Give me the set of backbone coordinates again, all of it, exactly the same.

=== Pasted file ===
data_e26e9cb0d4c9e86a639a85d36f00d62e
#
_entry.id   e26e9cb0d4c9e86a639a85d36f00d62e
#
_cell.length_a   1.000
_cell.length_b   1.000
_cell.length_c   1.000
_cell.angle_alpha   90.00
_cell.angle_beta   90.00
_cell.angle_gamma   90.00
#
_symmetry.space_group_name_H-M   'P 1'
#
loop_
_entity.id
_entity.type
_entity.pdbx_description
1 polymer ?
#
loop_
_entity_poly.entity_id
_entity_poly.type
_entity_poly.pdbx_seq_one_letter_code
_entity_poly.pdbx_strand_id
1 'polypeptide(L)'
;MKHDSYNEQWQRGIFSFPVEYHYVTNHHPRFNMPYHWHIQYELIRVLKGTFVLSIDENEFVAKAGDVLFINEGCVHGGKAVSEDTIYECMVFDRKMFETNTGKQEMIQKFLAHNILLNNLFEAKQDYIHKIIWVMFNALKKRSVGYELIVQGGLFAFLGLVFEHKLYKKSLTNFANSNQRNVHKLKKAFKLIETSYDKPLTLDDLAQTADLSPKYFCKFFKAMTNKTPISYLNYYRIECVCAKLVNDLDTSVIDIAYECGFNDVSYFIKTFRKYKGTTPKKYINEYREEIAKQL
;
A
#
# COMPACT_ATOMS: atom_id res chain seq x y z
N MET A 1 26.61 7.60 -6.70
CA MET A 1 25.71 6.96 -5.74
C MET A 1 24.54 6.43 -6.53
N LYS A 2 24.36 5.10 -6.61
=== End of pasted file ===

data_e26e9cb0d4c9e86a639a85d36f00d62e
#
_entry.id   e26e9cb0d4c9e86a639a85d36f00d62e
#
_cell.length_a   1.000
_cell.length_b   1.000
_cell.length_c   1.000
_cell.angle_alpha   90.00
_cell.angle_beta   90.00
_cell.angle_gamma   90.00
#
_symmetry.space_group_name_H-M   'P 1'
#
loop_
_entity.id
_entity.type
_entity.pdbx_description
1 polymer ?
#
loop_
_entity_poly.entity_id
_entity_poly.type
_entity_poly.pdbx_seq_one_letter_code
_entity_poly.pdbx_strand_id
1 'polypeptide(L)'
;MKHDSYNEQWQRGIFSFPVEYHYVTNHHPRFNMPYHWHIQYELIRVLKGTFVLSIDENEFVAKAGDVLFINEGCVHGGKAVSEDTIYECMVFDRKMFETNTGKQEMIQKFLAHNILLNNLFEAKQDYIHKIIWVMFNALKKRSVGYELIVQGGLFAFLGLVFEHKLYKKSLTNFANSNQRNVHKLKKAFKLIETSYDKPLTLDDLAQTADLSPKYFCKFFKAMTNKTPISYLNYYRIECVCAKLVNDLDTSVIDIAYECGFNDVSYFIKTFRKYKGTTPKKYINEYREEIAKQL
;
A
#
# COMPACT_ATOMS: atom_id res chain seq x y z
N MET A 1 26.61 7.60 -6.70
CA MET A 1 25.71 6.96 -5.74
C MET A 1 24.54 6.43 -6.53
N LYS A 2 24.36 5.10 -6.61